Head Over Heels . . .

Posted by on Jan 12, 2012 in Daily Blog | Comments Off

When people ask how I got into telemark skiing, I have to be honest and say “chasing a girl”.

I met the woman who would become my wife during the summer season. We were guiding rivers and somehow I convinced her that I was fit for a season fling. At the end of the season I convinced her that maybe our relationship had a little more to offer. It became apparent that to make that possible I would have to step up my winter game. Not that I didn’t have some game, it’s just that winter was the season in which the woman who had been suckered into the position of my girlfriend was most committed to.

I came from the east coast and was pretty confident on a pair of skinny skis. I also felt like I had mastered the art of downhilling on ice sheets, to the point of feeling comfortable skiing in jeans and a sweatshirt (who needed all that tech gear anyway?). My wife was from Colorado and, thanks to a blown ACL and the experimental days of college, had become a committed telemark/ backcountry skier. That was during the days when the “rad” backcountry ski was 30 cm under foot and before someone offended the gods by sullying the natural flex of leather by incorporating plastic.

The first winter we hung out together I was convinced that my skinny ski skills could take me anywhere her “fat” skis, with their ridiculous metal edges, could go. I quickly got schooled in Crested Butte when I waxed up my skis and followed a skin track. With legs shaking from trying to herring bone up Snodgrass I decided, given shortness of time, I should turn around. I stepped the skis into the skin track and used the track to guide me down the hill, purposefully launching out of the track and, not so purposefully, into a head plant when I came close to “ludicrous speed”. Somehow I survived.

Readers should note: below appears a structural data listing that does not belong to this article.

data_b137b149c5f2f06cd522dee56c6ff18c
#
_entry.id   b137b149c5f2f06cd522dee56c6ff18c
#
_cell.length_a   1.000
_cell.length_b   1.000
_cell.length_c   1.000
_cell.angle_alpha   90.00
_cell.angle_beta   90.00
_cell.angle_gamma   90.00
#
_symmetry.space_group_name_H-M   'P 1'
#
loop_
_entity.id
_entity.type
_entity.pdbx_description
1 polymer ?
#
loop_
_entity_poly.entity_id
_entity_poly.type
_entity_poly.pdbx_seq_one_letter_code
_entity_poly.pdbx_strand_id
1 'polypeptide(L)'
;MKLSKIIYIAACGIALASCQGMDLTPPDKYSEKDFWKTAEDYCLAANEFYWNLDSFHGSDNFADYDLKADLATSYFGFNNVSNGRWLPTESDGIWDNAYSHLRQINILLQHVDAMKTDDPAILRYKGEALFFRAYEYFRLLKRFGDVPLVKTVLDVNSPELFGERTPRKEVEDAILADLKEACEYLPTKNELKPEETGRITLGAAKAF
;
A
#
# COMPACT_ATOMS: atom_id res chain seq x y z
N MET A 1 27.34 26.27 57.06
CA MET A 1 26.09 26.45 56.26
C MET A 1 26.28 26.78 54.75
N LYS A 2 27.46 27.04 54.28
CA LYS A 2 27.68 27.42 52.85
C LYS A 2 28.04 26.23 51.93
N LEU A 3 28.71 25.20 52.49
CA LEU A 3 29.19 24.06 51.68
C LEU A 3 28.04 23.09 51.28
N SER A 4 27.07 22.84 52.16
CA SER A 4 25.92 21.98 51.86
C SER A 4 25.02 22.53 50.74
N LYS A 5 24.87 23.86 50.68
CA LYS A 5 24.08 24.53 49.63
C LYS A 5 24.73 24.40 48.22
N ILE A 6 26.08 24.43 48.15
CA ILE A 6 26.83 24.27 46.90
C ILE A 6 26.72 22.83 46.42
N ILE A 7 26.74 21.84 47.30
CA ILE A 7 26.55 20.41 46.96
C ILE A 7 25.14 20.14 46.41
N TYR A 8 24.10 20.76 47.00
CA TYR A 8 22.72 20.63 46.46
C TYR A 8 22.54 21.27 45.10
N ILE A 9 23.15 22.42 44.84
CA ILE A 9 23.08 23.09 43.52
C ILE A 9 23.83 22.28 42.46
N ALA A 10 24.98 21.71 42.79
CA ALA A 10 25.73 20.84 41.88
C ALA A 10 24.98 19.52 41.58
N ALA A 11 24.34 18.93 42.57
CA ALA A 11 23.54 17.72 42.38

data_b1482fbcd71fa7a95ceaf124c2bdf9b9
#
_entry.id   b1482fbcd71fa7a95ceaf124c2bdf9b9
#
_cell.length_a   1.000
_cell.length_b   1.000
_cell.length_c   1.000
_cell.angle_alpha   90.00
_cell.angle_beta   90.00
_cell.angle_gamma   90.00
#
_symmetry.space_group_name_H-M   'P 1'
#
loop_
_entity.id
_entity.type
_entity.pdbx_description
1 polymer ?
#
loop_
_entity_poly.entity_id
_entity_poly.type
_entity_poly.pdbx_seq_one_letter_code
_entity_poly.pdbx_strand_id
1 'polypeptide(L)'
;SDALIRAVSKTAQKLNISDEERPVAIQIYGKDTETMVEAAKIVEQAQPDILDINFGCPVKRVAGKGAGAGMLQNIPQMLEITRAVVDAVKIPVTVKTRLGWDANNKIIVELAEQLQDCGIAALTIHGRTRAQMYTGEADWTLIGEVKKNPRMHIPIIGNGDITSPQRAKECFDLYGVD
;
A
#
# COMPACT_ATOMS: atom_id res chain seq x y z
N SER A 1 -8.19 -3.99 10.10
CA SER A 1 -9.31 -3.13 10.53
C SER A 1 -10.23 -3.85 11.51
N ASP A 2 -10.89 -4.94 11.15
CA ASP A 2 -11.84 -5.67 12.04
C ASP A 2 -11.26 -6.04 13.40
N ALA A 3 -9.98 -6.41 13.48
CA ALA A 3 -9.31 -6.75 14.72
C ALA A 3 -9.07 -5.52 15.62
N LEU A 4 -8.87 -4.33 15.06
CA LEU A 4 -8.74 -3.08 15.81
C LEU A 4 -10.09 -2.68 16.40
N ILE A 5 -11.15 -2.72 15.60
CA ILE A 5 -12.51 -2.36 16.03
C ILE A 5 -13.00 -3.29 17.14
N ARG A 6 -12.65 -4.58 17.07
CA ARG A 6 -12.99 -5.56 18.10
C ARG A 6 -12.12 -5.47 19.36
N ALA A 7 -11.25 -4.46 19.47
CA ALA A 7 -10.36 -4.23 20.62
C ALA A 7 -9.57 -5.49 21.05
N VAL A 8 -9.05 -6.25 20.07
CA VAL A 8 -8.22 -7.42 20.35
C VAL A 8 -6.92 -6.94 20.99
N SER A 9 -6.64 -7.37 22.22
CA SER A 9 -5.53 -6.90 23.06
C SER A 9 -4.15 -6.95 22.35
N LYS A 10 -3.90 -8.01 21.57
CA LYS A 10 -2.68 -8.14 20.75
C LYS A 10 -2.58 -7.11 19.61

My second outing included not only my girlfriend, but her father. They hiked me up Pikes Peak and opted for a treed descent away from the road. The soft snow helped, and I was able to actually get a few turns in my floppy cross-country boots before crashing. At the end of the day, in response to my mother in-laws question of how I did, my father in-law to be commented that I crashed better than anyone else he had ever seen.

OK, I consented, there was something to the heavier gear and metal edges. There was no kicking and gliding, but chances of injury and death were greatly lowered. My wife to be arranged for me to borrow a pair of skis and leather boots and then dragged me up a skied out skin track to a “secret” powder stash. As it turned out, coming from the east coast, powder was my nemesis. It managed to flip me, turn me, and dump me in every direction. My jump turns down the icy sheet of a skin track are the only thing that saved my relationship.

Over the years I have gotten better. I still ski more in the vain of a bull in a China shop. My wife skis with grace, “bouncing” in powder. She has dragged me to huts and shown me the joy of the hike. Together, after a long period of denial and statements like “I can do anything in my leathers that they can do”, we adopted plastic boots, and, truth be told, my toes are thankful for it. No more taping before every ski day. I am still an expert at crashing and tumbling, but at least these days I do it in the correct gear.